Changes to depreciation reports apply to small stratas too

Stratas of five units or more must now have a depreciation report completed

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Dear Tony: How do the new changes to depreciation reports apply to smaller strata corporations like a bareland or townhouse strata of less than 25 units? We have very few items of common property and have chosen to defer the requirement as we cannot justify the cost.

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Will small strata corporations be permitted to create their own inventory of common items? Our owners are not willing to approve the additional expense, and are looking for a provision for small strata corporations to be exempt.

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— JD Marshall, Penticton

Dear JD:

The requirement for a depreciation report that meets the requirements of the Strata Property Act will be in full effect as of July 1, 2024, and depreciation reports will now have a five-year renewal cycle. All strata corporations of five units or more must now have a depreciation report completed. There are no exemptions and this applies to all strata corporations in B.C. registered in Land Titles, including bareland, townhouse, apartment-style midrise and high rise, and lease hold strata corporations.

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If a strata corporation has not commissioned a report since December 31, 2020, or deferred the obligation by a three-quarter vote, there are two time periods for compliance that will affect you.

For those strata corporations in the Fraser Valley, Metro Vancouver, or Capital Regional Districts, they must obtain a report by July 1, 2026. For all other regions, including those across the province that are only accessible by air or boat, they must obtain a report by July 1, 2027.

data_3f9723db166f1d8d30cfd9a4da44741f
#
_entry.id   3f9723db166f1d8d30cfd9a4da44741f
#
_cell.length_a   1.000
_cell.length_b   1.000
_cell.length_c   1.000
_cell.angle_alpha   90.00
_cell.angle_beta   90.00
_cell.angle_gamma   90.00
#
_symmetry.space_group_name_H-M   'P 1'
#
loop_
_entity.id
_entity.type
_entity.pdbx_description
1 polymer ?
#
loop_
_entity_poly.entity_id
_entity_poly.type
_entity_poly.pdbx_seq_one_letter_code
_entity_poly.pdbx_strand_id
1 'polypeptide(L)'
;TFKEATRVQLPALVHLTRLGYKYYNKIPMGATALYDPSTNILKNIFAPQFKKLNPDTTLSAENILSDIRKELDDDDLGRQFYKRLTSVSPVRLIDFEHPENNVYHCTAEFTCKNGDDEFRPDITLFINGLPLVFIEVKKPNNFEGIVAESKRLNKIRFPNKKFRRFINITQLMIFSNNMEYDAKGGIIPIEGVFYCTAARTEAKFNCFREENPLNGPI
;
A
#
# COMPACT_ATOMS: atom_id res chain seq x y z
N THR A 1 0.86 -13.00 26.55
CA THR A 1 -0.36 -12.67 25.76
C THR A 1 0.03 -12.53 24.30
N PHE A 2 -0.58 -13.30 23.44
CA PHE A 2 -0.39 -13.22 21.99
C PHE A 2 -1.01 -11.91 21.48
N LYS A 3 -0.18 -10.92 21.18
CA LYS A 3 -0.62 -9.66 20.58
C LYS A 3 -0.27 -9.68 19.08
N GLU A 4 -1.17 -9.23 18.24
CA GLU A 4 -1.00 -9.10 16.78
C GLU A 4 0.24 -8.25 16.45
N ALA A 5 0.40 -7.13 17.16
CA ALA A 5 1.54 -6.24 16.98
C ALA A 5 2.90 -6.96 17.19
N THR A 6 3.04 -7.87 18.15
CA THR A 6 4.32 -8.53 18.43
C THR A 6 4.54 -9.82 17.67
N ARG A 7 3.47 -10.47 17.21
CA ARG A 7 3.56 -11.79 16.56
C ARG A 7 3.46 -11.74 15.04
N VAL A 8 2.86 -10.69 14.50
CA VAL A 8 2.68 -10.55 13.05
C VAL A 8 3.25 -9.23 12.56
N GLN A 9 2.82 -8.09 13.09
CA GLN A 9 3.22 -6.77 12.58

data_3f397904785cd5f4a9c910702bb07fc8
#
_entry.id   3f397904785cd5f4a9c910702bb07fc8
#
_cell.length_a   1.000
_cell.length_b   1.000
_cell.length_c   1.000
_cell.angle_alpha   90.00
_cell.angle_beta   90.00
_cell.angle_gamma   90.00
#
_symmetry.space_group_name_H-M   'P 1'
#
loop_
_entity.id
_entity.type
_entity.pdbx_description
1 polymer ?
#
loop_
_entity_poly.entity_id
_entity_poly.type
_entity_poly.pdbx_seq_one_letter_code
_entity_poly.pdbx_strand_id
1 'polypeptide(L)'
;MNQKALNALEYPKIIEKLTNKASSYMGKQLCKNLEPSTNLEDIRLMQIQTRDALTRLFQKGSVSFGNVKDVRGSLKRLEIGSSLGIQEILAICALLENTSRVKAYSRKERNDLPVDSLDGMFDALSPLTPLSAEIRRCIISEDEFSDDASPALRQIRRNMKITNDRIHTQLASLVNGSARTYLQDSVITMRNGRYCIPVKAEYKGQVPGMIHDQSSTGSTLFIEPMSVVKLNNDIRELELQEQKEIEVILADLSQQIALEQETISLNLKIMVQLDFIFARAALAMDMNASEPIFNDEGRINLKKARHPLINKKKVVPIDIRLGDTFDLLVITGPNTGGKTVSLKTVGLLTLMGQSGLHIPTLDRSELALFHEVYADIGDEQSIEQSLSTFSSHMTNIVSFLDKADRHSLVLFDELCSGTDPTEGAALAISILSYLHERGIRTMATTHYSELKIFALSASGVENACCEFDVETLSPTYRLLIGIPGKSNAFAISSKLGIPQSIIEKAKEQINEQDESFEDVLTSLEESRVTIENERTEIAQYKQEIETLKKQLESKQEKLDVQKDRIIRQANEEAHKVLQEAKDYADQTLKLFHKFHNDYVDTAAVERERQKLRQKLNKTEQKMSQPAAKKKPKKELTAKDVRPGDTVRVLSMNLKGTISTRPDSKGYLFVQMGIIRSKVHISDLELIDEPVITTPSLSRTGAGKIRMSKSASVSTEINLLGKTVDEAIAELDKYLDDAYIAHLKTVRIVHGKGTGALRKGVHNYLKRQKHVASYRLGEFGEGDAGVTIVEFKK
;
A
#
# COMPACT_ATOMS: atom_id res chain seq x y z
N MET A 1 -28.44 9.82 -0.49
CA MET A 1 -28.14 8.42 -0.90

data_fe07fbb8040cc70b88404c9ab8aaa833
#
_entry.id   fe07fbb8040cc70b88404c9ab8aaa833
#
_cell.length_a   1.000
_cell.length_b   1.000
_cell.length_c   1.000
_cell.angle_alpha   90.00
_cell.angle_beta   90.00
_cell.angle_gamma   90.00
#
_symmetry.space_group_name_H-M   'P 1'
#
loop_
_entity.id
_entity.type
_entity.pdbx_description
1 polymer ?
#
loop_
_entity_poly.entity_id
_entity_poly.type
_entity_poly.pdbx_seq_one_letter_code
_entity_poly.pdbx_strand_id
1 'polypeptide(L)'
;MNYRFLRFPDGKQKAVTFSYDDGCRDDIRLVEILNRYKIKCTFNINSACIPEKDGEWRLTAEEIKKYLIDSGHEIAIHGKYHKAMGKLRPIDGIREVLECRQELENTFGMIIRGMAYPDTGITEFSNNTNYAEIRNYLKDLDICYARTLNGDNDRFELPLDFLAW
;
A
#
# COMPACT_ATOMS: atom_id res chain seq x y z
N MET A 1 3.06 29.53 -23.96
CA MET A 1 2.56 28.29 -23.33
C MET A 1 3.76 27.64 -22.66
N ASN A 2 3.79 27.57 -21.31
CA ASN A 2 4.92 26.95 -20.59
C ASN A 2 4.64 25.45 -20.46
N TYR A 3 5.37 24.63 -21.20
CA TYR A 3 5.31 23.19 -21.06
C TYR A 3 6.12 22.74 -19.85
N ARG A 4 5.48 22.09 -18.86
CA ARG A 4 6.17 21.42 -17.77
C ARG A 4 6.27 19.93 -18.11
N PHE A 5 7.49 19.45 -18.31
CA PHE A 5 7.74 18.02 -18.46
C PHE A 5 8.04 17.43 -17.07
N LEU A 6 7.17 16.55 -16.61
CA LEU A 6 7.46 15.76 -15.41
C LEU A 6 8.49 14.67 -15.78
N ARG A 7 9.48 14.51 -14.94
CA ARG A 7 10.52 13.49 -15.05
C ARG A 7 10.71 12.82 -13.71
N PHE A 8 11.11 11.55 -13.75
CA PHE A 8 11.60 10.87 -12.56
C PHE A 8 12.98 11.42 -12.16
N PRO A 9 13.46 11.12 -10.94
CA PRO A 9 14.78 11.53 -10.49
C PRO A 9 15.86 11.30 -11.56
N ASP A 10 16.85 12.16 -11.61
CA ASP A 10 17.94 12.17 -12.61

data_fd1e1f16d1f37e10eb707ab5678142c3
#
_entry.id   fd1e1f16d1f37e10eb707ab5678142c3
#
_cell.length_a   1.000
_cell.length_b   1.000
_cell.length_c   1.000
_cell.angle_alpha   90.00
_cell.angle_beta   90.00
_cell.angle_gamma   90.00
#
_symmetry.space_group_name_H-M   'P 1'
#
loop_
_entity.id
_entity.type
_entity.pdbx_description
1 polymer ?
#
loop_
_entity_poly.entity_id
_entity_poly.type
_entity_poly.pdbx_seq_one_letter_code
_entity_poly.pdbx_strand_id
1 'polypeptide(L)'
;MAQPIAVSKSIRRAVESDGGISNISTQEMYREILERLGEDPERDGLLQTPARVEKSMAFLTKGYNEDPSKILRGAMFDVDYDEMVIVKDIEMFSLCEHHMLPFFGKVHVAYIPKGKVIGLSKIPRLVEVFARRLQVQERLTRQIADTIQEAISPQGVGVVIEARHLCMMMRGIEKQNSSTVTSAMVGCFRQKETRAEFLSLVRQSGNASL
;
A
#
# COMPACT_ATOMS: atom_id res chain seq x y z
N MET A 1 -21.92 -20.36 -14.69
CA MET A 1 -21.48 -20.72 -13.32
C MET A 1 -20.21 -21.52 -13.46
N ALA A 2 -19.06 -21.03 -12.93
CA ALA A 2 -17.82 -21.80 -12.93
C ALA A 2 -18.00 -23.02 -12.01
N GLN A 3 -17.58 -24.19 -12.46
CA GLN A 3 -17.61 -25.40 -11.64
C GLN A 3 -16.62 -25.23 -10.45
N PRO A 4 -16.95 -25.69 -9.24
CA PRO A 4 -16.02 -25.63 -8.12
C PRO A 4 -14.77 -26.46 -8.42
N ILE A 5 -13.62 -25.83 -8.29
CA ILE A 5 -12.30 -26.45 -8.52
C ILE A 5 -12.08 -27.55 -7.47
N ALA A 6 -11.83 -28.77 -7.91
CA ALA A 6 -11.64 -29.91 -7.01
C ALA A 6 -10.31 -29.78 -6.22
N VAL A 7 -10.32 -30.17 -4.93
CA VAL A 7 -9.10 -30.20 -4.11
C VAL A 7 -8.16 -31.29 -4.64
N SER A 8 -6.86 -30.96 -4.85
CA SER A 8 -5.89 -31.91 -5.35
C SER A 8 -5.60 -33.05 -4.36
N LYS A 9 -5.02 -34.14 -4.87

These dates provide strata corporations with a compliance window, but don’t delay, as a significant number of strata corporations will be competing for service providers that are identified with specific professions and qualifications.

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As of July 1, 2025, service providers in B.C. must be engineers and geo scientists, architects, registered applied science technologist, accredited appraiser, certified reserve planners by the REIC, and a professional quantity surveyor in Canada.

From July 1, 2027, owner developers must pay into the contingency reserve fund $5,000 plus an additional $200 per strata lot to a maximum of $30,000, to fund a strata corporation’s first report, due no later than 18 months after the first annual general meeting (AGM) of the strata corporation. New strata corporations created between July 1, 2024 and July 1, 2027, must complete a report within two years of their first AGM.

One other note to the regulations, the report must include an executive summary, intended to provide easier information for the readers as reports are often several hundred pages in length.

Tony Gioventu is executive director of the Condominium Home Owners Association. Email [email protected].

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